This. It can be tricky to measure calories accurately. It's why I purchased a digital scale recently, because I hear weighing is a lot more accurate. You could also try setting macro goals (carbs, protein, fat). I noticed when I have a lot of carbs (bread, pasta, etc.) It's harder for me to lose weight. I do much better when I have more lean proteins and veggies. (Whole foods instead of processed.) Also, I figured out when to eat is important. Spreading out meals during the day in small chunks and setting a cut-off point where I don't eat from 11PM to 11AM seems to be helping. If I eat big meals, especially late at night, I will tend to gain weight. What you should do depends on your body type, but considering macros, what you're eating and when you're eating, might be worth a try.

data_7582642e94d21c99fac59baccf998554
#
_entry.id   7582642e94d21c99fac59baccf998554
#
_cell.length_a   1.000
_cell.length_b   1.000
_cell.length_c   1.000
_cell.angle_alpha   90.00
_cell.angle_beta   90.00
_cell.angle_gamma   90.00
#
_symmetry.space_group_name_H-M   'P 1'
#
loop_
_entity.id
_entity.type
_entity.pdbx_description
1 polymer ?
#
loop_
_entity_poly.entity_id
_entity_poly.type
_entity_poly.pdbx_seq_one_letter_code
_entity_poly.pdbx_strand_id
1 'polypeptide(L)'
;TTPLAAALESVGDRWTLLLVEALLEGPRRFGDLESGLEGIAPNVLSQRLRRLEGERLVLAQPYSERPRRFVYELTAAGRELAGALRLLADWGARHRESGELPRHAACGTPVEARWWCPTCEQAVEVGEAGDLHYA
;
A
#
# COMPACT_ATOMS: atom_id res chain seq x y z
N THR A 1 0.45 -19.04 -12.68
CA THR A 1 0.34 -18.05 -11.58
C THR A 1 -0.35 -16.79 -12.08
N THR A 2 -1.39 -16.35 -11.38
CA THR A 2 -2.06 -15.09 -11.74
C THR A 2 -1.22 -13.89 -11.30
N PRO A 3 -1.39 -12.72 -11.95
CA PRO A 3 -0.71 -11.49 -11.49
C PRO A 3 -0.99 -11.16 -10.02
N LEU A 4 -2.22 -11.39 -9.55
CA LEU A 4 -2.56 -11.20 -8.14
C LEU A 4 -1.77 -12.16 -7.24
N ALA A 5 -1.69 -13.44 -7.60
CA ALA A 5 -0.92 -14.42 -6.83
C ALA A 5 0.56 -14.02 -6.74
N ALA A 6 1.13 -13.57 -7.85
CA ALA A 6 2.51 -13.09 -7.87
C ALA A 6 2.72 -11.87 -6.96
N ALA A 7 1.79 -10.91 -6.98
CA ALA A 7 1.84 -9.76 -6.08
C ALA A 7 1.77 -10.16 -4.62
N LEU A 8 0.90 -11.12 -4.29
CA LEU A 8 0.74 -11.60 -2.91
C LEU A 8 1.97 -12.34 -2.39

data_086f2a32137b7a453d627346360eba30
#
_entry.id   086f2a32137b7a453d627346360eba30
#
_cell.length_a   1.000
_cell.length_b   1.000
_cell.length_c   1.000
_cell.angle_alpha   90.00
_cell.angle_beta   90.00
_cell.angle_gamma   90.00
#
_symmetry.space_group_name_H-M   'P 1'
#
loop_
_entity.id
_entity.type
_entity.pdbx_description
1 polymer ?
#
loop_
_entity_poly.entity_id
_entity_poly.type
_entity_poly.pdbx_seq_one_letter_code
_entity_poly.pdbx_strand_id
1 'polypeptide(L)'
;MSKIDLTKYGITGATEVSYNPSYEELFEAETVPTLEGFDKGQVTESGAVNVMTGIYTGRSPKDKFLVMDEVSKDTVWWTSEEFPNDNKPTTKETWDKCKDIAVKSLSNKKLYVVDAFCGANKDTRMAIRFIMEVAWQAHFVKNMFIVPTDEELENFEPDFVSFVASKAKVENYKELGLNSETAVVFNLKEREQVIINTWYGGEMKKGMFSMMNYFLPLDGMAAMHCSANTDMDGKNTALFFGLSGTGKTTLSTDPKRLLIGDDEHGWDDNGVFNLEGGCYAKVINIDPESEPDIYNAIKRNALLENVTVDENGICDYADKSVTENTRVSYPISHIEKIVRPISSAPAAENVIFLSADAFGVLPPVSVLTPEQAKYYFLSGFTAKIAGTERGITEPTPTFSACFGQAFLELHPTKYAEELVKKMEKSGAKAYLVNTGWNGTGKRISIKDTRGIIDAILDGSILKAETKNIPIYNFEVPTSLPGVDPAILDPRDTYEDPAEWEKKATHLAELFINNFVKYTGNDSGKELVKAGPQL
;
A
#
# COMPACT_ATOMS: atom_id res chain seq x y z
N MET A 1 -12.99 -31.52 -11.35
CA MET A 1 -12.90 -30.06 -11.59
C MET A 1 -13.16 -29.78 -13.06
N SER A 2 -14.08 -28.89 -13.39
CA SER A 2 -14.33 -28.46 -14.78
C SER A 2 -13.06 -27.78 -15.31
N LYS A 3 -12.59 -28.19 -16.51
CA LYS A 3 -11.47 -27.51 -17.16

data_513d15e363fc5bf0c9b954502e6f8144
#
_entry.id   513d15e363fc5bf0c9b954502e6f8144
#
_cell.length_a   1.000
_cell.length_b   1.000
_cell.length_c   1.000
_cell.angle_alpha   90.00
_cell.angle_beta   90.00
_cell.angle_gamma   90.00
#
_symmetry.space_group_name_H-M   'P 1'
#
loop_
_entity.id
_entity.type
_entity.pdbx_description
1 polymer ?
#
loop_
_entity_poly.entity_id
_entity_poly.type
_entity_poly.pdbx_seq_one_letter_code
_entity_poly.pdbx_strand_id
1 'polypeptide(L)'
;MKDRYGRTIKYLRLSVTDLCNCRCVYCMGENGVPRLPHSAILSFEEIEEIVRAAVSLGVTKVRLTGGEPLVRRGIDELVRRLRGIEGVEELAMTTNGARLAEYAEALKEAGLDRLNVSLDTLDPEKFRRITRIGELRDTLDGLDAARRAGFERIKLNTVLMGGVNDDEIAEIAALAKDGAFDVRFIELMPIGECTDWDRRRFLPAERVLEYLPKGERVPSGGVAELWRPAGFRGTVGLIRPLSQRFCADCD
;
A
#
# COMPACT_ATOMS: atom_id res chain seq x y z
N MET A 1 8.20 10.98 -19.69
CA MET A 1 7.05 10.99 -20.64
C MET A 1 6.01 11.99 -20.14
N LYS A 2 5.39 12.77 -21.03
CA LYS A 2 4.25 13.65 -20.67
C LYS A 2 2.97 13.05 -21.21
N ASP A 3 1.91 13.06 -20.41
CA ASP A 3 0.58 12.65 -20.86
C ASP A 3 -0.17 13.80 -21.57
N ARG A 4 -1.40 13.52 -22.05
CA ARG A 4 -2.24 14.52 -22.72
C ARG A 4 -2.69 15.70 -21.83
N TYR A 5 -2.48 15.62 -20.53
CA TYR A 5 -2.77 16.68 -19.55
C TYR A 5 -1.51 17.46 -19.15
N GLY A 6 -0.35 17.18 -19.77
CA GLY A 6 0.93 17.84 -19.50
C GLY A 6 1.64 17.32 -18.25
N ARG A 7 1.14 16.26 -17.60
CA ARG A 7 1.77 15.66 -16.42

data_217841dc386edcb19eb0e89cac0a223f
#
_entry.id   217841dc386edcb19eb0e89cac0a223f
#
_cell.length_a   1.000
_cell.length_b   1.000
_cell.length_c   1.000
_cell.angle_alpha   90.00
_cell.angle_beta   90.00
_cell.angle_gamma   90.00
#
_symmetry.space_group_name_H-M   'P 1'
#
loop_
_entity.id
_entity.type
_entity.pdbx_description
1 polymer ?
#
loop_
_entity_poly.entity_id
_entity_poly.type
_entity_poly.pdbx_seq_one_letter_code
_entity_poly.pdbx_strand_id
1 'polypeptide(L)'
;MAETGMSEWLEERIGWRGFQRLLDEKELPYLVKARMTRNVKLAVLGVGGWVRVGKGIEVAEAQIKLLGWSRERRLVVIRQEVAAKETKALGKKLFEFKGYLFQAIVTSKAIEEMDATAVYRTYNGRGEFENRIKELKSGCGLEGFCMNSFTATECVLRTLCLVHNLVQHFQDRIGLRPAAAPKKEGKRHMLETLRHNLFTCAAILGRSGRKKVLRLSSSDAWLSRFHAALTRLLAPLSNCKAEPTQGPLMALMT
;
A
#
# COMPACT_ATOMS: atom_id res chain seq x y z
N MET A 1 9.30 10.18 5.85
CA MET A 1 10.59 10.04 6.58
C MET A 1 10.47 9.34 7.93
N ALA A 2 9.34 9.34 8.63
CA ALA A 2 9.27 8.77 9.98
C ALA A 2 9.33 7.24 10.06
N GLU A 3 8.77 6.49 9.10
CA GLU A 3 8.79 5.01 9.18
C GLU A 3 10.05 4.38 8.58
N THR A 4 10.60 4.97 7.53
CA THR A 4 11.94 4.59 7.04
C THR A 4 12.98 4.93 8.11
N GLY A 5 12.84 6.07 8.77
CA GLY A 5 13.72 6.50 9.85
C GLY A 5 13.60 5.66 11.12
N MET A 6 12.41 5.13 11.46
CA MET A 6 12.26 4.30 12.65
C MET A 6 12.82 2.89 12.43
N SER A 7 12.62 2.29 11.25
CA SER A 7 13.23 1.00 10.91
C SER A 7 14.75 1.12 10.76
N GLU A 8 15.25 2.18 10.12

If you are strength training, as others said, you might be replacing fat with muscle. This is not a bad thing at all. Take photos of yourself. Maybe you're having results but can't really see them?

    Sadly, the bolded is very unlikely. People sometimes believe it's happening because they get stronger fast when new to training, but early strength gains are more about better recruiting and utilizing the muscle fibers we already have (that's sometimes called neuromuscular adaptation, or NMA). Sometimes, people can also look more "toned" from the effects of training, before gaining actual new muscle mass.

    Those things are great, very worthwhile, but they can deceive folks into thinking they've gained meaningful muscle mass, when they mostly haven't.

    Growing new muscle fibers is a much slower thing, and - oversimplifying somewhat here - the body isn't really triggered to do that very much until it's achieved what it can strength-wise from better activating the pre-existing muscle fibers.